PET Can Strongly Predict Likelihood of Early Relapse in Hodgkin Lymphoma
Hodgkin lymphoma; positron emission tomography; PET; International Prognostic Score; IPS; chemotherapy; doxorubicin; bleomycin; vinblastine; dacarbazine. (Definitions of many terms related to cancer can be found in the Cancer.gov Dictionary.)
A positron emission tomography (PET) scan taken after two cycles of standard chemotherapy in patients with advanced Hodgkin lymphoma was able to predict with 92-percent accuracy how effective a complete course of the chemotherapy would be. The PET scan was able to distinguish between patients who would achieve long-term control of their disease and patients whose disease would progress during treatment or immediately thereafter or would later relapse. This procedure can be used to identify Hodgkin lymphoma patients who might benefit from a switch to more-intensive chemotherapy.
Journal of Clinical Oncology, published online July 23, 2007, and in print Aug. 20, 2007 (see the journal abstract).
Hodgkin lymphoma (HL), a cancer of the immune system, is sensitive to treatment with modern chemotherapy drugs. Patients with advanced HL usually receive treatment with the drugs doxorubicin, bleomycin, vinblastine, and dacarbazine (ABVD), which can provide long-term control of the disease for many people. More-intensive chemotherapy regimens can provide better control of HL, but also carry a greater risk of severe side effects and second cancers.
Researchers have been searching for a way to determine, before the end of treatment, which patients' cancers are most likely to be resistant to ABVD. For these patients, the benefits of switching to a more-intensive regimen would likely outweigh the risks.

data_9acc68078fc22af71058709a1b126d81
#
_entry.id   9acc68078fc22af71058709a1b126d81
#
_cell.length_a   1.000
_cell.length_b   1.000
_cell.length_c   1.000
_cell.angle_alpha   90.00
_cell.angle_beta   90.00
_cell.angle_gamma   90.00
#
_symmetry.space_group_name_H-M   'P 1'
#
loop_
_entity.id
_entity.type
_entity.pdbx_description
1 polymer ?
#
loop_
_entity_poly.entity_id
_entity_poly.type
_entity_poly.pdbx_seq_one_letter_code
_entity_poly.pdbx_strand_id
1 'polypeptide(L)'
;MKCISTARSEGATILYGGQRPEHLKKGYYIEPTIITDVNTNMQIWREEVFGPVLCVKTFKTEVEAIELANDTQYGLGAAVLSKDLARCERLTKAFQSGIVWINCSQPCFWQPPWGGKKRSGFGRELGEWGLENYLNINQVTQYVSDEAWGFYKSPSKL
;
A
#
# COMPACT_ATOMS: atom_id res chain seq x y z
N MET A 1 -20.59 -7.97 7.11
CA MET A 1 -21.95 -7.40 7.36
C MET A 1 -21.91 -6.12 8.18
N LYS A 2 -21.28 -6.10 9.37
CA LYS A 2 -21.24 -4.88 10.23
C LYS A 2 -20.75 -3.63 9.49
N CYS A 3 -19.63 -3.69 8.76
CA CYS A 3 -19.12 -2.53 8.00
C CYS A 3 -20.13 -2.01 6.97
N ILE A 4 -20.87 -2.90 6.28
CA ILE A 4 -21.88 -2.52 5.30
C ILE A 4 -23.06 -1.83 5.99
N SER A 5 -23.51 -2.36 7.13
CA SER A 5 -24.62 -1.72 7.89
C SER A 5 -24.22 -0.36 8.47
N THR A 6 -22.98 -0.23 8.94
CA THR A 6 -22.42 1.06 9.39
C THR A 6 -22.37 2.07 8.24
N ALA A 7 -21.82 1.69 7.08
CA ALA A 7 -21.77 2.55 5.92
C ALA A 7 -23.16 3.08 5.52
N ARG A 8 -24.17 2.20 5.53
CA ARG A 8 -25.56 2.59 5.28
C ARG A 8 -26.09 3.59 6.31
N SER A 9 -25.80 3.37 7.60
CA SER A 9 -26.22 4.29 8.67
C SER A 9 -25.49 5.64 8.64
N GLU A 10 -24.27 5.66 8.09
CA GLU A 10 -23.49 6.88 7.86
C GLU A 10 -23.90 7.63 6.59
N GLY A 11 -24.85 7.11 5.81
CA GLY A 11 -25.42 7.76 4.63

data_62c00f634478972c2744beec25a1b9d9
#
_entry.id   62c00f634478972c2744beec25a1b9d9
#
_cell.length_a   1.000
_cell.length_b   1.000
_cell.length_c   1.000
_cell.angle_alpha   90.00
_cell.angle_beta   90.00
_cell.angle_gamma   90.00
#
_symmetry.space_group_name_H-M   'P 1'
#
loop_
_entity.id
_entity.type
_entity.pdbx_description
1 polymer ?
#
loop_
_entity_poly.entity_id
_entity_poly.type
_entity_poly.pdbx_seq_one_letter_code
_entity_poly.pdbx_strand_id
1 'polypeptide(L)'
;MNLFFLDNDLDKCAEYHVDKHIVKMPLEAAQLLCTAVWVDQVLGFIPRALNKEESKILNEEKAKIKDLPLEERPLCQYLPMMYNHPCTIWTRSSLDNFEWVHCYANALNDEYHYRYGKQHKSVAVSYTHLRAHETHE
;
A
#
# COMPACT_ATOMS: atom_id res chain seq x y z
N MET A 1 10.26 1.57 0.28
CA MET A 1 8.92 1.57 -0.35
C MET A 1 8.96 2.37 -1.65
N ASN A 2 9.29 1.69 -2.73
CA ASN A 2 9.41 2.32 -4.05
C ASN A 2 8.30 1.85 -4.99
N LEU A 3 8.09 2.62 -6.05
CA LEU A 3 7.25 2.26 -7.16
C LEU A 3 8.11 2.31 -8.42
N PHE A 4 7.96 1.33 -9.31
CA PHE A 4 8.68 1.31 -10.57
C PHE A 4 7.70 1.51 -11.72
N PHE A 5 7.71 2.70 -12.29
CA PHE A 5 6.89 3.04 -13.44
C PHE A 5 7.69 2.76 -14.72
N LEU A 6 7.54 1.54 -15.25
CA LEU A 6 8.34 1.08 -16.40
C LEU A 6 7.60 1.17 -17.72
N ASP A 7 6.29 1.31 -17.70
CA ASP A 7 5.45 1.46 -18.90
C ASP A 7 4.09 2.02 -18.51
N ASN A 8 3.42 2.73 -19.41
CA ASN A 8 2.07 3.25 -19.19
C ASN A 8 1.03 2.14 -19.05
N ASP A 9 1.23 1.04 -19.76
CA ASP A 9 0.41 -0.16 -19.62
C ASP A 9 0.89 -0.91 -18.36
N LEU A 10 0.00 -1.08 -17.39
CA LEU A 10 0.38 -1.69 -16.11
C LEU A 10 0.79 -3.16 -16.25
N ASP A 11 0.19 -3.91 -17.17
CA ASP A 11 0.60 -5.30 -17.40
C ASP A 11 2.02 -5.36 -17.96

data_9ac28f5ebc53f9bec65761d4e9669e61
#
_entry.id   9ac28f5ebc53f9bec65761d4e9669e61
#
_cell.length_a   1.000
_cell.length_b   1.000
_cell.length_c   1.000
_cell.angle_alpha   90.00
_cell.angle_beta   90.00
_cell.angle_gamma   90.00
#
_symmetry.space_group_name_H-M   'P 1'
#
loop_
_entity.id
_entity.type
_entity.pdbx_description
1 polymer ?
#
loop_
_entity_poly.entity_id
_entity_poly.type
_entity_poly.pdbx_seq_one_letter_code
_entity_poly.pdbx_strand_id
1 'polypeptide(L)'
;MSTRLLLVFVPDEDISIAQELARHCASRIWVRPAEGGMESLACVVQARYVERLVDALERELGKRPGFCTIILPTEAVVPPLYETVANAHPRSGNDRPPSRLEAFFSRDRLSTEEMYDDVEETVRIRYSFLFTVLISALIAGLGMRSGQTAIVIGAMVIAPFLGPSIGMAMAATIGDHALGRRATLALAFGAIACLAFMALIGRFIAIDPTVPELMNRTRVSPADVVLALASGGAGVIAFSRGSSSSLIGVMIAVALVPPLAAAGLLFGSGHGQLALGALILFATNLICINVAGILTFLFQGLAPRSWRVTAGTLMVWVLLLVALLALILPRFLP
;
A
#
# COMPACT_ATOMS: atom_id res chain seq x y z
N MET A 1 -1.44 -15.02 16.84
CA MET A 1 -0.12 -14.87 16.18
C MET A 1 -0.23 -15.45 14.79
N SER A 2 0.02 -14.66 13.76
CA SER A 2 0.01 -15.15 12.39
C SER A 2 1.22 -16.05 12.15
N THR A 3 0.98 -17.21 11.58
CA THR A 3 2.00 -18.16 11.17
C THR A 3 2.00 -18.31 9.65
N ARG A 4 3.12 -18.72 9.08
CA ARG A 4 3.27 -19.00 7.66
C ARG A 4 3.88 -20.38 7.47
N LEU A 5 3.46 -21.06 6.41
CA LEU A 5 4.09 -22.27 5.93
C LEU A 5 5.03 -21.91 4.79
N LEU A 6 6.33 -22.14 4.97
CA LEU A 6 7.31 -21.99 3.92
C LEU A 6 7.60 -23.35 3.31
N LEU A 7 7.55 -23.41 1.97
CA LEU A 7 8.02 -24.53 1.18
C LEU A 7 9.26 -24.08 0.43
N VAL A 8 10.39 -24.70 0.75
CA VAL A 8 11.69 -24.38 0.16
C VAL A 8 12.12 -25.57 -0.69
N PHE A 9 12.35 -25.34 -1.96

In 1998, HL experts developed the International Prognostic Score (IPS) to help estimate a patient's risk of disease progression or relapse. The IPS is based on a patient's age, sex, stage of disease, levels of certain proteins in the blood, and number of healthy blood cells. However, almost half the patients predicted by the IPS to have the worst prognosis are able to achieve long-term disease control with just ABVD treatment.
More recently, several small studies have suggested that the results of a PET scan performed early during treatment can strongly predict the response of HL to ABVD chemotherapy.
The study began in 2001 as two separate clinical trials, one conducted by the Italian Intergruppo Linfomi and the other by the Danish Lymphoma Group, that were merged in 2006 to create a single study. The goal of the study was to determine whether PET could identify patients who are likely to be resistant to ABVD chemotherapy more accurately than the IPS.